The measure paves the way for individual licensing agreements for French publications.
Google and a lobby of French publishers reached an agreement for a copyright framework for the American tech giant to pay news editors for online content, for the first time in Europe.
The measure paves the way for individual licensing agreements for French publications, some of which they have seen revenue fall with the rise of the internet and declining print circulation.
Probably the deal, which Google describes as a sustainable way to pay publishers, be closely watched by other international platforms such as Facebook, said a lawyer involved in the conversations.
Facebook was not immediately accessible for comment.
Google, owned by Alphabet, and the Alliance of the General Information Press (APIG) said in a statement that the framework included criteria such as the daily volume of publications, the monthly Internet traffic and the “contribution to political and general information.”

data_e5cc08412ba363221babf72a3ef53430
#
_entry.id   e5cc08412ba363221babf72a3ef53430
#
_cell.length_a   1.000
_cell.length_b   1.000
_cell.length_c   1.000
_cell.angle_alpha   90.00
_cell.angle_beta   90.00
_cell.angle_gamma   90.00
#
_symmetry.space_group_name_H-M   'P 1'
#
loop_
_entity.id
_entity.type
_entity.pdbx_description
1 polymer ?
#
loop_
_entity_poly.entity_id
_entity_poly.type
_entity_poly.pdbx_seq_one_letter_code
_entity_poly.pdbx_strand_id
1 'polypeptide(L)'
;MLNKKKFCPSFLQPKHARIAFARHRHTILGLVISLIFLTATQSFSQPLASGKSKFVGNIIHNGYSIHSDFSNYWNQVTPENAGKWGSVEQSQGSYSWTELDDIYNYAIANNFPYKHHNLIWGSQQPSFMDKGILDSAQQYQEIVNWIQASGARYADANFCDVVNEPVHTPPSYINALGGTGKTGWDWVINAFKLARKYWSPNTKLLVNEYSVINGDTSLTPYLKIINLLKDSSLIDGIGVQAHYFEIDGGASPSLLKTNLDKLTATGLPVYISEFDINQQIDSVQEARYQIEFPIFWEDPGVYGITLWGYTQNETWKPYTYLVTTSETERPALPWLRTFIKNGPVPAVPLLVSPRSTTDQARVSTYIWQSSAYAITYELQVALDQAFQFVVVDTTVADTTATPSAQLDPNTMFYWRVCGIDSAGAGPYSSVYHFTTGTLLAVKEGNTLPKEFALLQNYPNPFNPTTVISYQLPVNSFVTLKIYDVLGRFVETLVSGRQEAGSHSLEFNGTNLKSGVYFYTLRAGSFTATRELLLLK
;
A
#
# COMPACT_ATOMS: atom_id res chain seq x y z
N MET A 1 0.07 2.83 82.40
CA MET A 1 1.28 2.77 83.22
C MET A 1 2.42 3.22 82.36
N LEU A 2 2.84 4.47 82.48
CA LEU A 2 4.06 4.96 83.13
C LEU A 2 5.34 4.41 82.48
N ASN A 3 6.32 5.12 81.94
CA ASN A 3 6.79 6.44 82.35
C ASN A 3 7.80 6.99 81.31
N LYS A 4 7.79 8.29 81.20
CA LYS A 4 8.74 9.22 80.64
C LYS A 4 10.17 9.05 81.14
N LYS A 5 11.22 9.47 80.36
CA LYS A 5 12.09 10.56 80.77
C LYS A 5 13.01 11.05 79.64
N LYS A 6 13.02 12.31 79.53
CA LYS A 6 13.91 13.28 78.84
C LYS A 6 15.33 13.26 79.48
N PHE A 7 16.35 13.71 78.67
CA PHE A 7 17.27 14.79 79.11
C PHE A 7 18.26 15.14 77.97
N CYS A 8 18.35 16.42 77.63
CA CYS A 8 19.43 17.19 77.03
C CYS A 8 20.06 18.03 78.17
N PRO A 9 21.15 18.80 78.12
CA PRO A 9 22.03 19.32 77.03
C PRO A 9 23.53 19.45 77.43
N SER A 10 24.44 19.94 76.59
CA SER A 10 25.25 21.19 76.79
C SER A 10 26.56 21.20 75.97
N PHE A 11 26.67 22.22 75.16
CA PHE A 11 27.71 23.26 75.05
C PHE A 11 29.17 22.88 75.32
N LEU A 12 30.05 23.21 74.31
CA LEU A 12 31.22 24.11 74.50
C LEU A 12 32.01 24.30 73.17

So far, Google has only signed license agreements with some publications in France. including the national newspapers El Món and Le Figaro. These take into account the framework agreed with APIG, a Google spokesman said.
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Google News Sample
Google’s vehicle for paying news publishers, Called the Google News Showcase, so far it is only available in Brazil and Germany.
On Thursday, Reuters confirmed that it had signed an agreement with Google to be the first global news provider for the Google News Showcase. Reuters is owned by news and information provider Thomson Reuters Corp.
“Reuters is committed to developing new ways to provide access to reliable, high-quality, reliable global news coverage at a time when it has never been more important,” said Eric Danetz, Reuters ’Global Director of Revenue , in a statement.
Google and APIG did not say how much money would be distributed to APIG members, Which include most French national and local publishers. No details were revealed on how the remuneration would be calculated.
The deal comes after months of negotiations between Google, French publishers and news agencies on how to enforce the renewed EU copyright rules, which allow publishers to charge a fee on the online platforms they display. excerpts from his news.
Google, the world’s largest search engine, initially fought the idea of paying publishers for content, saying their websites benefited from the higher traffic it carried.
(With information from Reuters)